Saturday, July 3, 2010

Old Believers

June 29, 2010


Mary and I drove east of Anchor Point ( on the Sterling Highway north from Homer) ten miles to the end of the road and found Nikolaevsk. This village is one of the homes of Russian Old Believers, a persecuted Russian Orthodox sect (tens of thousands were killed during Peter the Great's time). This is a conservative people, still dressing in Old Russian costume and obeying Slavonic church rituals that are unchanged for centuries.


Nikolaevsk has a beautiful three domed Russian church, St. Nicholas, guarded by Archangels Michael and Gabriel. We had read about a Russian restaurant in the village, the Samovar, and found it. It was run by a dynamo woman named Nina Felkikov, who is excellent at making the tourist part with his money.


She reminds me of my step mother Sandra in many ways. She is forward, orders everyone around, and puts on a great feast of borscht, piroshky, and pelmeny. We ate Russian style, meaning that Nina put Russian costumes on us, and took many photographs with our cameras, then sat us down for the excellent meal. She bustled around taking care of us and another two couples who showed up around the same time. Her English is good but accented much like many of my Russian relatives. Her speaking is staccato, "two minutes until food, thirty seconds until you take this picture, two minutes to get this garment on and take more pictures, thirty seconds to sit down and eat."


Nina's restaurant is chocked full of bric-a-brac, and we walked away with two lacquered Russian soup spoons as well as some good memories. Nina played a CD with Russian music and I promised to send her another CD with Sandra's singing of Russian gypsy music.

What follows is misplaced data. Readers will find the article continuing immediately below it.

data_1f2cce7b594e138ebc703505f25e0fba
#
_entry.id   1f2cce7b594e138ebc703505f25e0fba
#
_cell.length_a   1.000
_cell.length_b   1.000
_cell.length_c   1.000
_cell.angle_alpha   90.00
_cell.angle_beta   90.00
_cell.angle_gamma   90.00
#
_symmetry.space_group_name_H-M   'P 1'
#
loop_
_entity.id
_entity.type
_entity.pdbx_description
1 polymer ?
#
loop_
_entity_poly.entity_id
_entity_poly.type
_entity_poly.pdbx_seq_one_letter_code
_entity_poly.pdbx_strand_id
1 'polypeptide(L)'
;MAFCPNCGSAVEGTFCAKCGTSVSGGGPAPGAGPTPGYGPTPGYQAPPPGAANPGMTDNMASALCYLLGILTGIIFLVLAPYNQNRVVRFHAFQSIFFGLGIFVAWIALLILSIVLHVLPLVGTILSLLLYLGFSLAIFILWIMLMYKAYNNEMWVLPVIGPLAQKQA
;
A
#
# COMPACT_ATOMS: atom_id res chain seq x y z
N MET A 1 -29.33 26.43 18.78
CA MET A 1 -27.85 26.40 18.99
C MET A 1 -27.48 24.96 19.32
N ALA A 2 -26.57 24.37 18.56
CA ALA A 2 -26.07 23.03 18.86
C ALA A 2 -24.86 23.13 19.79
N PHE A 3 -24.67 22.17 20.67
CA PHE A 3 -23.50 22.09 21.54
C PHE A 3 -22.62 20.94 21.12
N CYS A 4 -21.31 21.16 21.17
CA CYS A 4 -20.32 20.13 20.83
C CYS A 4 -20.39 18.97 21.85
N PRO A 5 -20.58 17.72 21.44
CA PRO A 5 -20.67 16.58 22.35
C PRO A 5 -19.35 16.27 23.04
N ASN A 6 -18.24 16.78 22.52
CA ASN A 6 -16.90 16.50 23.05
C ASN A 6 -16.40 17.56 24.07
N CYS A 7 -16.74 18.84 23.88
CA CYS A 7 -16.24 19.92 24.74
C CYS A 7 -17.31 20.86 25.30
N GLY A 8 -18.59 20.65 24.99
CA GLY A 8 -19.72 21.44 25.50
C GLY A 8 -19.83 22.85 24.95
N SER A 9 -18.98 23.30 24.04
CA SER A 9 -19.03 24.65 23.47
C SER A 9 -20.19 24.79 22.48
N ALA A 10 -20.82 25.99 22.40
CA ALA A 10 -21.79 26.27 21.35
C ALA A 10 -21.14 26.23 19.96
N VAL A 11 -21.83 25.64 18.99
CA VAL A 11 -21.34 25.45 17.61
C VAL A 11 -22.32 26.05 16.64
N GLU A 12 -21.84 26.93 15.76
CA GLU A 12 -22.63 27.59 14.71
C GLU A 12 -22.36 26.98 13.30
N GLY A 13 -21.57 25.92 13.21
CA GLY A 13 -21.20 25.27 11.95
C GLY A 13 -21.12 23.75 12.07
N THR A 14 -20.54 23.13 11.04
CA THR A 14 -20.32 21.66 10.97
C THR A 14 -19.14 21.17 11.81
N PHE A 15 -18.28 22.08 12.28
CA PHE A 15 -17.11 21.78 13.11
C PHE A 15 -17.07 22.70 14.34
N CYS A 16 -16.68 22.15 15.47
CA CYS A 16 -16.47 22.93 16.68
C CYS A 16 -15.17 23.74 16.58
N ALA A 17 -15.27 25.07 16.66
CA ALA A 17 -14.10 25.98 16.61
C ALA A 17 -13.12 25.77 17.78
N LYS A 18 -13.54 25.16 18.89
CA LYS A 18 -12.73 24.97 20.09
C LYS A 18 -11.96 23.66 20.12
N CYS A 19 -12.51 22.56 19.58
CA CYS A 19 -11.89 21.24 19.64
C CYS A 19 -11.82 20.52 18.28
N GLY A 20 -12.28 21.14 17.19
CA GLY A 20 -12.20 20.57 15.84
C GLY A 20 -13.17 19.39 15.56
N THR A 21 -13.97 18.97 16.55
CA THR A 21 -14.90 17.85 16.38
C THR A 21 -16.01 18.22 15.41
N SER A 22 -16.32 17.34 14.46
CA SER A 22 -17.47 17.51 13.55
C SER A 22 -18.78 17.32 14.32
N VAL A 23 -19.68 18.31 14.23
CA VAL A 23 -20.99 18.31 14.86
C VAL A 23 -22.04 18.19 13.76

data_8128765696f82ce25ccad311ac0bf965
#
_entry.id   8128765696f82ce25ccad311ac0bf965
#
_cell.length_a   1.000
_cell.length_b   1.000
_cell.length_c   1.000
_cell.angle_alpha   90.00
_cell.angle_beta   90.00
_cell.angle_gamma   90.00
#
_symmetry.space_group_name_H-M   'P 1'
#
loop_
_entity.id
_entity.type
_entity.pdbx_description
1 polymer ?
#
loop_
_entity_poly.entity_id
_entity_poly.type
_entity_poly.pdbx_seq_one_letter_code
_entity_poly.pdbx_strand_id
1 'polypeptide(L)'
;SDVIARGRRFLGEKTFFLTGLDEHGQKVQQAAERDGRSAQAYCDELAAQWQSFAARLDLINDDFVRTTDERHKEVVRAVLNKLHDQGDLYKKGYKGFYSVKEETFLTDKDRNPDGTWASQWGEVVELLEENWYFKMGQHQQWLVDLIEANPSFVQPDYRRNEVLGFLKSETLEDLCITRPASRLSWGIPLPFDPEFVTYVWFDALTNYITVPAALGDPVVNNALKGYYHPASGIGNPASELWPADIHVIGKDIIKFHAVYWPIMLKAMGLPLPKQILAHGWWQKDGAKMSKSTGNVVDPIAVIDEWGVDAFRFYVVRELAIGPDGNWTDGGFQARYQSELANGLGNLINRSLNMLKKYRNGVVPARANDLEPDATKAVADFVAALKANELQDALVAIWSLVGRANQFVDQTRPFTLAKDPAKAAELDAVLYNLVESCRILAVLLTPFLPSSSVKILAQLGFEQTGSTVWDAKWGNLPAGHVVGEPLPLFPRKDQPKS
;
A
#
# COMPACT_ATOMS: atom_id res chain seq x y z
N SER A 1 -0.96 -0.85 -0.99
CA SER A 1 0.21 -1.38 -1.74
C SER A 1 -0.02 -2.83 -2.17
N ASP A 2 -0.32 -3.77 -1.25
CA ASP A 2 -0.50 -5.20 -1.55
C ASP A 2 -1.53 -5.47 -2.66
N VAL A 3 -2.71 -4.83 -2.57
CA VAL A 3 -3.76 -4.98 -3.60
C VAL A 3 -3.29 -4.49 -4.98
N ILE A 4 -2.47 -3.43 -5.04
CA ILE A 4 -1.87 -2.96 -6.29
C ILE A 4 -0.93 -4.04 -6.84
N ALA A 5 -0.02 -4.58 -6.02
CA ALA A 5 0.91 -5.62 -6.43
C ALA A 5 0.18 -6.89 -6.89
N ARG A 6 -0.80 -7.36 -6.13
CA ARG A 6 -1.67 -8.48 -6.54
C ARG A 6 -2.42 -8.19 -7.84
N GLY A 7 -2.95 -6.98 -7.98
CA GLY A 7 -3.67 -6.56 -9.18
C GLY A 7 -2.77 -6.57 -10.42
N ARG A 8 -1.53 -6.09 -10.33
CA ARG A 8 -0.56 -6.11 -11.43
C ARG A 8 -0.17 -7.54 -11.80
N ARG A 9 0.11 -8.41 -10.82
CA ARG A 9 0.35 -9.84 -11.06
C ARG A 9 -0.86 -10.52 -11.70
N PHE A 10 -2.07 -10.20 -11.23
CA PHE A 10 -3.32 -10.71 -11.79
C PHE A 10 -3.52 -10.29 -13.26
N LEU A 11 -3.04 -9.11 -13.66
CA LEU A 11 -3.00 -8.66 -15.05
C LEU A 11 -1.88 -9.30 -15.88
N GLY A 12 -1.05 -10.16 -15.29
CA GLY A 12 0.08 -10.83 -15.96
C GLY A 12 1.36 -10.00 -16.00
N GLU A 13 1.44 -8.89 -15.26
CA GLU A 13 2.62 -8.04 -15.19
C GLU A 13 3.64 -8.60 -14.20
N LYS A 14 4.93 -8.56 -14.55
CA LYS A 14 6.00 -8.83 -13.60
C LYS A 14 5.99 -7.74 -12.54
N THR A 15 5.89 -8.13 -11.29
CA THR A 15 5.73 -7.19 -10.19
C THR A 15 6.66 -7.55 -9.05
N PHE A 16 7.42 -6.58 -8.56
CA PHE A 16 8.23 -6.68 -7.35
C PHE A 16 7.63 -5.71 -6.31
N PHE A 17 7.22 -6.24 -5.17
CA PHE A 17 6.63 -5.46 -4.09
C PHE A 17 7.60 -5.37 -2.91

Nina is an electrical engineer (Norwich University) but spends most of her time running her café in the summer. She came to the US after being born and raised in Khabarovsk. She met a widower in Nikolaevsk and married him about ten years ago. There is a picture of a very old woman who must have been her mother. The picture reminds me of Sandra's mother.


Nikolaevsk is a pretty basic place. There are several ordinary looking houses, but a few have lace curtains and blue roofs, very much in keeping with Old Russian custom. In the long winters people come to snowmobile in the area. For all I know, Nina keeps them warm with borscht.


After this experience Mary and I had difficulty staying awake with the short drive to our campground, and this was so even with no vodka at the meal. We took two pounds of frozen pelmeny with us and dined on some of them at our camper dinner this evening.

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